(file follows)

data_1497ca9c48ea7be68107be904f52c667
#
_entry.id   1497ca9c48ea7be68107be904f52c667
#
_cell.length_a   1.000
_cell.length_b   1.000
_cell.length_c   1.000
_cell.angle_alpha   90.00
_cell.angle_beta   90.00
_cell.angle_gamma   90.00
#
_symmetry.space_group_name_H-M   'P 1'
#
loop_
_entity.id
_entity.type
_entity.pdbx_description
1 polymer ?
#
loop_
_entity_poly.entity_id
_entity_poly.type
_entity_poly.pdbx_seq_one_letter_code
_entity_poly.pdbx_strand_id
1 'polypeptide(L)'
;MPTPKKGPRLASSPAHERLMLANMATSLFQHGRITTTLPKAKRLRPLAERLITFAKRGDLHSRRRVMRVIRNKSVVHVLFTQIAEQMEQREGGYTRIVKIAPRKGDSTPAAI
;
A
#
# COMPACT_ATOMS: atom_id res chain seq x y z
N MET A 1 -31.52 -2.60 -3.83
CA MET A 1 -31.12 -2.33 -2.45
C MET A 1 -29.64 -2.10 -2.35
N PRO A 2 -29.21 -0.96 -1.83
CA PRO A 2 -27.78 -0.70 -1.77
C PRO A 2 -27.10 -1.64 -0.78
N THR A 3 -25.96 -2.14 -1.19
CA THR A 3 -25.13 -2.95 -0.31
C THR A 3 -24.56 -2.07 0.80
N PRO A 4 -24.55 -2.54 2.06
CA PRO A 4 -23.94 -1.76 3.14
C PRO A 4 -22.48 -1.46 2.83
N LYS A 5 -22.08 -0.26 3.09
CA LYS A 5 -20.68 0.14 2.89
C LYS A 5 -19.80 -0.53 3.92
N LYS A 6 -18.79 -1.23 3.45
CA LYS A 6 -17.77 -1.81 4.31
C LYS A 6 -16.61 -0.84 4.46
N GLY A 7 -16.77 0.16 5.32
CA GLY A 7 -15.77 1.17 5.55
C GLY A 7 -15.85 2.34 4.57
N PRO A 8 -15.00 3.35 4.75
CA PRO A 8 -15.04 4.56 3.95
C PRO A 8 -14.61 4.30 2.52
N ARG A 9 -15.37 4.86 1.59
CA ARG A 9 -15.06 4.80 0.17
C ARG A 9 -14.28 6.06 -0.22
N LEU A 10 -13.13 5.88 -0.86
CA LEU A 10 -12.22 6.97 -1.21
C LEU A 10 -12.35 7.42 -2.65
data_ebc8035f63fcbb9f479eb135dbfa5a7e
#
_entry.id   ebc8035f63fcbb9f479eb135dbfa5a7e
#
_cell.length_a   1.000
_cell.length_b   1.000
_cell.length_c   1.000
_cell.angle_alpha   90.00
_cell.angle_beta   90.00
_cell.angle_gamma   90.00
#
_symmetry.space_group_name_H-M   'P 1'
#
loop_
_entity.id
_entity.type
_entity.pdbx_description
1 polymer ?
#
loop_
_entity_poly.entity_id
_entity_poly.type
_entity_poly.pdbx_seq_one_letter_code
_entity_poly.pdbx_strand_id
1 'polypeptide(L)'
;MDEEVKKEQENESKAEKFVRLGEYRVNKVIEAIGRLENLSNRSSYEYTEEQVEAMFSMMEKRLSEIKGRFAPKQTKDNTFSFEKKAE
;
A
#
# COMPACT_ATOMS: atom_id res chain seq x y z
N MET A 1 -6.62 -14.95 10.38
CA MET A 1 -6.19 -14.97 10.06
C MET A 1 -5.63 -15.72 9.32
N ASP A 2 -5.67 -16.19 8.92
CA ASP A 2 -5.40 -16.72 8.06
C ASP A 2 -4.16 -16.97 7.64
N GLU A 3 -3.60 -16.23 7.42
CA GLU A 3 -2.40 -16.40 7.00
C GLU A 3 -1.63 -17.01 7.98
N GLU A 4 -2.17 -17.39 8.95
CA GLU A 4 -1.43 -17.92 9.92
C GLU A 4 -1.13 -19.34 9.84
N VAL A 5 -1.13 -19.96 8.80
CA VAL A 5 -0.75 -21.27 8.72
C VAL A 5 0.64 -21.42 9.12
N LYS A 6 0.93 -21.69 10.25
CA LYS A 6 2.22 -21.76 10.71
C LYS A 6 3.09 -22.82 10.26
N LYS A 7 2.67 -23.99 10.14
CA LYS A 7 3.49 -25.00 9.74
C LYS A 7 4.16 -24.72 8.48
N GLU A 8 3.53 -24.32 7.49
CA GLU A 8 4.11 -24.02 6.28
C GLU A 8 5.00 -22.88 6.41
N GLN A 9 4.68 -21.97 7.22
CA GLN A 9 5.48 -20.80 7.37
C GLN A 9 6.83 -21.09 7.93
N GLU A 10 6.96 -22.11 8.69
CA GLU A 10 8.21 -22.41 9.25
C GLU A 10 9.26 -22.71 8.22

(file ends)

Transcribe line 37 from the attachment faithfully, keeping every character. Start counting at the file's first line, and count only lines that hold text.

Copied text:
N THR A 3 -25.96 -2.14 -1.19